EDITORIAL: ANC conference outcome is critical for South Africa
The ANC elective conference is hurtling towards a photo finish. Both sides believe they can win. Their confidence and bravado — captured in their imaginative songs about the candidates — are unnerving.
At one moment, it looks like CR17 is louder and has greater numbers; at the next, it seems the opposite.
Initial projections on the basis of provincial general councils have now been overtaken by the consolidated branch nominations, which were presented in the conference plenary on Sunday evening.
Intense lobbying is also continuing. So even though delegates are being "looked after" and quarantined in hotels, they may still shift their allegiance.
And then there is the final difficulty: even though delegates carry a mandate from their branch and maybe another from their province or faction, voting is by secret ballot, making it possible for delegates to pervert either the will of the strong men in their province, their faction or their branch.
It is incredibly difficult to read.
As much as the ANC resolved to avoid 'slate politics' — the practice by which both sides put forward a slate of 86, with the logical result that the strongest side sweeps the board — it is right back there again
The market has made it clear which candidate it prefers and has shown it with a strengthening rand at key points in the ANC election race. Cyril Ramaphosa would be infinitely better for corporate and investor SA. This also makes him better for investment and job creation, which even Cosatu, which frequently espouses ideology to the contrary, realises will also be good for workers and the poor.
With him at the helm, there is the possibility of avoiding a Moody’s downgrade at the end of February. But more important than that, there is the possibility of a decisive break with the Zuma years. If he wins, he will be able to take advantage of the immediate dividend that change will bring and swiftly change the Cabinet, set about repairing key institutions and put state-owned entities back on track.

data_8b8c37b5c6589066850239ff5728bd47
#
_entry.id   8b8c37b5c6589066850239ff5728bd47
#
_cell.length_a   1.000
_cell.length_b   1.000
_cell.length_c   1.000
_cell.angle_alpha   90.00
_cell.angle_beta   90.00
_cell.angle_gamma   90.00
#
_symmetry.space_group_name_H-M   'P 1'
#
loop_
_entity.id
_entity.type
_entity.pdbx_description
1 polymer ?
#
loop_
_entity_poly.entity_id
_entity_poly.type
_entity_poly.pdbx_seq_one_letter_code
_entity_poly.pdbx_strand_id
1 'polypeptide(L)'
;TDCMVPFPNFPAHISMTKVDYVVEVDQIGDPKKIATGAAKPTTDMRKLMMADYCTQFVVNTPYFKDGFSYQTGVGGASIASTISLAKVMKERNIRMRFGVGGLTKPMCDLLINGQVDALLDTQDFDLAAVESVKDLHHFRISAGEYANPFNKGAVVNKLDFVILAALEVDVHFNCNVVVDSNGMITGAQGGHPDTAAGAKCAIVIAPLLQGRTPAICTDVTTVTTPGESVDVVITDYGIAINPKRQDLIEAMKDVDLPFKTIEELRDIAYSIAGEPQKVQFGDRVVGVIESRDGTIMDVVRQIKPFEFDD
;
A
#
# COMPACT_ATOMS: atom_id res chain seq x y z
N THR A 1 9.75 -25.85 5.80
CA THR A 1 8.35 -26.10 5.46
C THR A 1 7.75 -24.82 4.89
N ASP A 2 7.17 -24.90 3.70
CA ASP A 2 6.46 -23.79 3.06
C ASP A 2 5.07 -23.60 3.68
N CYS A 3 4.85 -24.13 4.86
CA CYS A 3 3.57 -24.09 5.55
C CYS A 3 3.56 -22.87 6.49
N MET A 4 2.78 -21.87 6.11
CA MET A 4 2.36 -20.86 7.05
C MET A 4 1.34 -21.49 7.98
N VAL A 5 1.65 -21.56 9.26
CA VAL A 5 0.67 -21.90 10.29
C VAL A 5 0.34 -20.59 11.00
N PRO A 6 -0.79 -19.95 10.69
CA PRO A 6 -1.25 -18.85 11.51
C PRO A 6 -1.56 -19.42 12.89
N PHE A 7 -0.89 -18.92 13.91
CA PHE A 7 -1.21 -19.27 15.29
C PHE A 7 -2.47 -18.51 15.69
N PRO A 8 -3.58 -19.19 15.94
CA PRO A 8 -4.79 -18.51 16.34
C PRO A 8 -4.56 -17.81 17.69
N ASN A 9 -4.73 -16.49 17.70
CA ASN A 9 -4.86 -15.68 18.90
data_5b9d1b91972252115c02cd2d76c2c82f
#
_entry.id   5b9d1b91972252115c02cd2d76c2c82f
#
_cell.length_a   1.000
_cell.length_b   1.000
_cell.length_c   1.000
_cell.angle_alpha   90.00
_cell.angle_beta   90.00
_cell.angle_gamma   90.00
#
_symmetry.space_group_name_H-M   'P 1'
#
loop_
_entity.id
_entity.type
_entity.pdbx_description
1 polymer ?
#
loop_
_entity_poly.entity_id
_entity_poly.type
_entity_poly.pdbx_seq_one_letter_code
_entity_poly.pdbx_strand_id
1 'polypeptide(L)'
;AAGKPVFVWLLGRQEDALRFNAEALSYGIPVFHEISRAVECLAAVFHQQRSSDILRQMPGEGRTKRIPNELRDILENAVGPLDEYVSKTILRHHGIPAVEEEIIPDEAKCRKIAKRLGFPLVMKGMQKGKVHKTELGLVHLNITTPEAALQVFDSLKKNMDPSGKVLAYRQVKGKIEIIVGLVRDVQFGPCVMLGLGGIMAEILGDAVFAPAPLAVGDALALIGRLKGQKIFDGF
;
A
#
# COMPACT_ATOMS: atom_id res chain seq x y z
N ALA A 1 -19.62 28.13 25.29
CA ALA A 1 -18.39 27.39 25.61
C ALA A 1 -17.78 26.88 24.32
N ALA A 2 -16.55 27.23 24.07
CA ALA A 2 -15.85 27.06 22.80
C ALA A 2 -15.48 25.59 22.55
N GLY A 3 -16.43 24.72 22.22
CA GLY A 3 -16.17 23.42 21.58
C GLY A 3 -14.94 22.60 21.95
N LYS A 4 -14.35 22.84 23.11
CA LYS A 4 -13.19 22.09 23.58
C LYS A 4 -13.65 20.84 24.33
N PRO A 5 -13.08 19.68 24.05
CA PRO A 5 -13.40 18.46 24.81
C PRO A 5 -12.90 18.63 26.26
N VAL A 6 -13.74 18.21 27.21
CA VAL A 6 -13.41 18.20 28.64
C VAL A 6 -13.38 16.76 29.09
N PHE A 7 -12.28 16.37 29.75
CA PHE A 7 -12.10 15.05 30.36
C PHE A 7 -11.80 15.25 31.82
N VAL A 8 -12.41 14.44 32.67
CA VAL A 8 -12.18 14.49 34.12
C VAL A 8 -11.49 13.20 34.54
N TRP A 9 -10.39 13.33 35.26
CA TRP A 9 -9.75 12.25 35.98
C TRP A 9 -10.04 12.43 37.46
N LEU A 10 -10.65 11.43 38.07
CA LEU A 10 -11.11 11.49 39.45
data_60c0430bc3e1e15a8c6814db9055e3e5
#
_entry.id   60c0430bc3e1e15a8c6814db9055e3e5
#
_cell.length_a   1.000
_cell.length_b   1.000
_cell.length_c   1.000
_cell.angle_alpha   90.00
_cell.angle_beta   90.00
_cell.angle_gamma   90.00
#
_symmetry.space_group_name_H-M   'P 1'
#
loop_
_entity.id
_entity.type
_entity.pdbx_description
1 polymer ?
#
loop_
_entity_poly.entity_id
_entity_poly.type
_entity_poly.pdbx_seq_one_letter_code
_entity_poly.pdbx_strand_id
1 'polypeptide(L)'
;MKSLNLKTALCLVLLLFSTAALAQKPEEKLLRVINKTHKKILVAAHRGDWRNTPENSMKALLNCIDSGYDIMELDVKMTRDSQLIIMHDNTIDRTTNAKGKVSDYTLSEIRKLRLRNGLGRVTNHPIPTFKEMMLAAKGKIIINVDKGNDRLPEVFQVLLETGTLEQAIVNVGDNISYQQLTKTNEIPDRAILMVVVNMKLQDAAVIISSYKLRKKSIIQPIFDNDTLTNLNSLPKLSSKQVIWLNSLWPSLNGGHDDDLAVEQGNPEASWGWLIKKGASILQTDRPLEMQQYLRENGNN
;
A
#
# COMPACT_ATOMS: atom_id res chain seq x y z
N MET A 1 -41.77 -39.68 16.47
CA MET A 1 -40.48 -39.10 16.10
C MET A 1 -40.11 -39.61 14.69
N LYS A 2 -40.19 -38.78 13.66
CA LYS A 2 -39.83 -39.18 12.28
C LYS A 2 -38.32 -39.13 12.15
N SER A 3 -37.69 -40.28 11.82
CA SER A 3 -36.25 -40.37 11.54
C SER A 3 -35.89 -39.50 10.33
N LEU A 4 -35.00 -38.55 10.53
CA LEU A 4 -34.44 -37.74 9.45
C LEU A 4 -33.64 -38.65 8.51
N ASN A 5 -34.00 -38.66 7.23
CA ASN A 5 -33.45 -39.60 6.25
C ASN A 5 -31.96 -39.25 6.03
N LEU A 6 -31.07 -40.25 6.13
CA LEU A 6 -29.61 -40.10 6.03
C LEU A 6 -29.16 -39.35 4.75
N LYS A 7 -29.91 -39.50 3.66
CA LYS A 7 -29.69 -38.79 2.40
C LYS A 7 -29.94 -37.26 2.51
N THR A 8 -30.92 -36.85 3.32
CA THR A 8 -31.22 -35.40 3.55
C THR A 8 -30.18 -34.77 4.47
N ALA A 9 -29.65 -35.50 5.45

But there is an equal chance, right now, that Nkosazana Dlamini-Zuma could win. If so, she will not experience the same positive momentum that Ramaphosa can harness simply by coming into office. Dlamini-Zuma may very well be faced with an automatic credit ratings downgrade just on coming into office, given the view of her the market holds and will have to try much harder to persuade those who call the shots in our economy that investment is her priority.
It will be even more important then that should she win, she takes the bold steps required to persuade the market of her bona fides rather than allowing negative perceptions to take root and set in.
For both the governing ANC and all the citizens of SA, the outcome is critical.
As much as the ANC resolved to avoid "slate politics" — the practice by which both sides put forward a slate of 86, with the logical result that the strongest side sweeps the board — it is right back there again. There are only two players in the game and the rest have been knocked out or subsumed.
The ANC had wanted to eliminate the practice for obvious reasons: it means some of the most competent ANC leaders are left out, such as was the case when Kgalema Motlanthe failed to make it in 2012 even as an ordinary member of the national executive. It also means that the organisation has the tendency to split into factions well in advance of a national conference and to stay that way. This is why so many ANC election contests end in the splitting away of the losing group.
For an organisation that wants to hold onto state power, this is obviously a bad thing and it tends to return from each successive conference as a diminished force. Again, this is one of the scenarios it faces.
But as citizens right now, we all stand riveted to our phones and television screens, helpless to affect the outcome.